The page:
ROCK OF CASHEL
Petit Futé's opinion on ROCK OF CASHEL
This is a must-see in Ireland. Overlooking the beautiful Golden Vale, the Rock of Cashel has a fascinating and terrible history. It is a mythical rock fortified by the kings of Munster and was their residence from the 4th to the 12th century when King Muircheartach O'Brien donated it to the Church. According to legend, St. Patrick baptized King Aengus here in 448 and, during the ceremony, clumsily stuck his crook in his foot. Thinking it was part of the ritual, the king did not breathe a word! The Rock of Cashel, the cradle of Celtic symbolism and a place of legend, is one of the most visited historical sites in the country.
Undercroft. The visit can start with this museum in the basement where the original cross of Saint Patrick (12th century) is exposed (the one outside is a copy). It is, unfortunately, rather damaged and presents only a half-crucifixion (it misses the head and the right arm). The second vertical bar, linked to the cross, certainly represents the cross of the thieves crucified with Christ. This cross of St. Patrick rests on a stone which, it is said, was the coronation stone of kings.
Next to the signature of Queen Elizabeth II during her visit to Cashel in 2011, one should not forget to look at Evil Eye Stone, a strange sculpture with crazy eyes that is found elsewhere in Ireland.
Vicar's Choral. Let's continue our discovery of the Rock of Cashel with the great "Vicar's Choral Hall", built in 1420 for the choristers of Cashel Cathedral. This was a privileged group of all-male choir members who were appointed to accompany the parish priests in their religious chants. This room houses several objects discovered during the excavations.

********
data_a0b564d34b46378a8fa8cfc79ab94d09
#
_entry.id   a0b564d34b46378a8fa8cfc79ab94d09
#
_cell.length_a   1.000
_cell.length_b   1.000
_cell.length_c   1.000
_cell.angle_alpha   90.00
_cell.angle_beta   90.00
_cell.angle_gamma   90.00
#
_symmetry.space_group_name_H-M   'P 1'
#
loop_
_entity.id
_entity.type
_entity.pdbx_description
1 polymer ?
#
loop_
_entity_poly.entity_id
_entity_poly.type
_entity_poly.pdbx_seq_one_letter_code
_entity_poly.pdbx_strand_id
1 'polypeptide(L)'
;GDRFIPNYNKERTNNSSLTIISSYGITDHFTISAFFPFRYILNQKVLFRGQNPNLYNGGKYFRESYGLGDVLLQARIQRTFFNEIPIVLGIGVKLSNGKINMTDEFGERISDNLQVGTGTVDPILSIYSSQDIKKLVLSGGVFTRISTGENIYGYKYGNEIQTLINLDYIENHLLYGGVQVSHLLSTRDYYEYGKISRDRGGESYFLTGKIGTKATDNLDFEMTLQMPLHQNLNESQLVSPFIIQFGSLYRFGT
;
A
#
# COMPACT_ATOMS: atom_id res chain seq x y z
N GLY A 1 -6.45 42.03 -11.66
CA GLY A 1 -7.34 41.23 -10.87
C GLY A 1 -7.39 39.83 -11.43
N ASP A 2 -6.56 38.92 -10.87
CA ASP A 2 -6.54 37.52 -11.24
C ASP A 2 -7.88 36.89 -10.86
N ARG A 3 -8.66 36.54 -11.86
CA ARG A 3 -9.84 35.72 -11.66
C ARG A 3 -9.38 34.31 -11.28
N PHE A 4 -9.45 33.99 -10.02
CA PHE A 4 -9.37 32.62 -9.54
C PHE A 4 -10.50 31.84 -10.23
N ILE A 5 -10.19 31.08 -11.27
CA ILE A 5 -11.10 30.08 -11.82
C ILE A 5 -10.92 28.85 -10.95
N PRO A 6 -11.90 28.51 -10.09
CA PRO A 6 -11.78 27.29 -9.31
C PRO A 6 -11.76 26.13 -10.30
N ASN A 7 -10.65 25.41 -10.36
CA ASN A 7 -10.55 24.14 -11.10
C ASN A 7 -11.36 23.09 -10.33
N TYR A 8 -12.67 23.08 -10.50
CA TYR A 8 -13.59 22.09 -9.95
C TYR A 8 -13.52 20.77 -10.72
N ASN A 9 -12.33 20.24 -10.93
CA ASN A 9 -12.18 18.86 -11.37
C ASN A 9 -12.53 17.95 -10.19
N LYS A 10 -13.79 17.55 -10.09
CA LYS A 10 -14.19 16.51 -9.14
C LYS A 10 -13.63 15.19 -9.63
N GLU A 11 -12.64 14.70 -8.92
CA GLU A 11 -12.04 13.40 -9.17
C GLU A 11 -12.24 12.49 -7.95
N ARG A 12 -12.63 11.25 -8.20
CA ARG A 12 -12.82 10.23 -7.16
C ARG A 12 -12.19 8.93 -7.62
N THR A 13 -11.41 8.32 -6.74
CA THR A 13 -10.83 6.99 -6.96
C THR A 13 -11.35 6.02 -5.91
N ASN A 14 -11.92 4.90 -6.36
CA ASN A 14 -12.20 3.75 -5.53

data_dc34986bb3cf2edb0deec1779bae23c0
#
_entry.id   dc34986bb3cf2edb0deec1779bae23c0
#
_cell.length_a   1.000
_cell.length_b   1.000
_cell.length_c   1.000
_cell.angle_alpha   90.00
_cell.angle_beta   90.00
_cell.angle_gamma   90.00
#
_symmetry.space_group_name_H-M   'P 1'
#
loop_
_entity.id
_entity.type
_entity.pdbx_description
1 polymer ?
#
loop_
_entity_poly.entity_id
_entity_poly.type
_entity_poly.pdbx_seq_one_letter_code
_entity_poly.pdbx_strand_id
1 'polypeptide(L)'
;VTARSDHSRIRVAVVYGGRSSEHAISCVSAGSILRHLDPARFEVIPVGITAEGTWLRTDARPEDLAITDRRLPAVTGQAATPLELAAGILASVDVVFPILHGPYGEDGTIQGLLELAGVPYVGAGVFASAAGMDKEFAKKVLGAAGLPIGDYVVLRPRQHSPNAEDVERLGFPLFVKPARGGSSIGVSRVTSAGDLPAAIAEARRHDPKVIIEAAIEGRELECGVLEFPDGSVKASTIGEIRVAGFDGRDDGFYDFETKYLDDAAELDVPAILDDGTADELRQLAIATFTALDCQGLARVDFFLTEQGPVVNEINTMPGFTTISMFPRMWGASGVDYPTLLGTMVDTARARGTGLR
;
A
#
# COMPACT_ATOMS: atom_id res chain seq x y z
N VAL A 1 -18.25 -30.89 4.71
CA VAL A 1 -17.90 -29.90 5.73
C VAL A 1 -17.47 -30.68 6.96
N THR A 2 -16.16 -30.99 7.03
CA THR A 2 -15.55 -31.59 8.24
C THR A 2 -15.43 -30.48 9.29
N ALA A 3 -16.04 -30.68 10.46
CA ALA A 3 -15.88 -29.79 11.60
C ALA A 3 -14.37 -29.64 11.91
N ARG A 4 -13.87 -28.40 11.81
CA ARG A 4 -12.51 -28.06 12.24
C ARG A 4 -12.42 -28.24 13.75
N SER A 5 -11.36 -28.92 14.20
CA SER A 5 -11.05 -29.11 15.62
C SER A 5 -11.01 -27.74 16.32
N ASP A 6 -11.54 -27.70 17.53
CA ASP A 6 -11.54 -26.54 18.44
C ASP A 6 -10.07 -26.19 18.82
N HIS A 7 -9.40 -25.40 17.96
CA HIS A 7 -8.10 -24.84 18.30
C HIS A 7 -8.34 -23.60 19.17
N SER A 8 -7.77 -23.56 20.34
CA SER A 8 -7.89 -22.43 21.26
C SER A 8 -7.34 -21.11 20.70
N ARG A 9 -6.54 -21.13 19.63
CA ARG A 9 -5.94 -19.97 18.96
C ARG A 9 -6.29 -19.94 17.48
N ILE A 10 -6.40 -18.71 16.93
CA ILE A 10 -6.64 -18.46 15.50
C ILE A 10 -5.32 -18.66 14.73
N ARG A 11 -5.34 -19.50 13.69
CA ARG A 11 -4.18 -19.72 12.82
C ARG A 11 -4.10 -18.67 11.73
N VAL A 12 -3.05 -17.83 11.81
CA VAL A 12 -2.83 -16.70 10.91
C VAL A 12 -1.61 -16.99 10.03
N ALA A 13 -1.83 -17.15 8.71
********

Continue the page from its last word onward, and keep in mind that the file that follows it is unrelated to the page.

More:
Cathedral. Built in the 13th century, the cathedral with its cruciform plan and Gothic style is impressive to visit, despite its dilapidated state. One of the transepts is being restored. In the south transept is exposed a mural painting of crucifixion, discovered in 2003, one of the rare examples of the kind preserved in Ireland.
Round Tower. Outside the cathedral, in the churchyard, one can admire the 12th century round tower, 28 meters high. The tower is superbly preserved and it breaks a little the square order of the whole.
Cormac's Chapel. Without a doubt, Cormac's Chapel is a little wonder. Considered as the oldest Romanesque church in Ireland still standing (1127-1134), it was built by Cormac MacCarthy, King and Prince-Bishop of Cashel. The vault of the chapel is populated with heads and gules of animals, in a style extremely close to that of Dysert O'Dea Castle, in County Clare (did the same artists work there? Possible).
The 800 year old frescoes in the choir, the oldest of their kind in Ireland, are being carefully restored. You will certainly distinguish some remnants of colors, very dear at the time, including the light blue that would come from Venice. The pillars are made of geometrical patterns, typical of the Irish Romanesque, and without any apparent order: lozenges, stars, broken lines... In front of the choir, a magnificent sculpted tomb could be the tomb of King Cormac himself. Take a closer look: the delicate ornaments representing animals and intertwined snakes would be Viking style.
Opening time and information on ROCK OF CASHEL
From mid-September to mid-Oct and from mid-March to May, daily 9am-5.30pm, from mid-Oct to mid-March 9am-5.30pm, from June to mid-September 9am-7pm.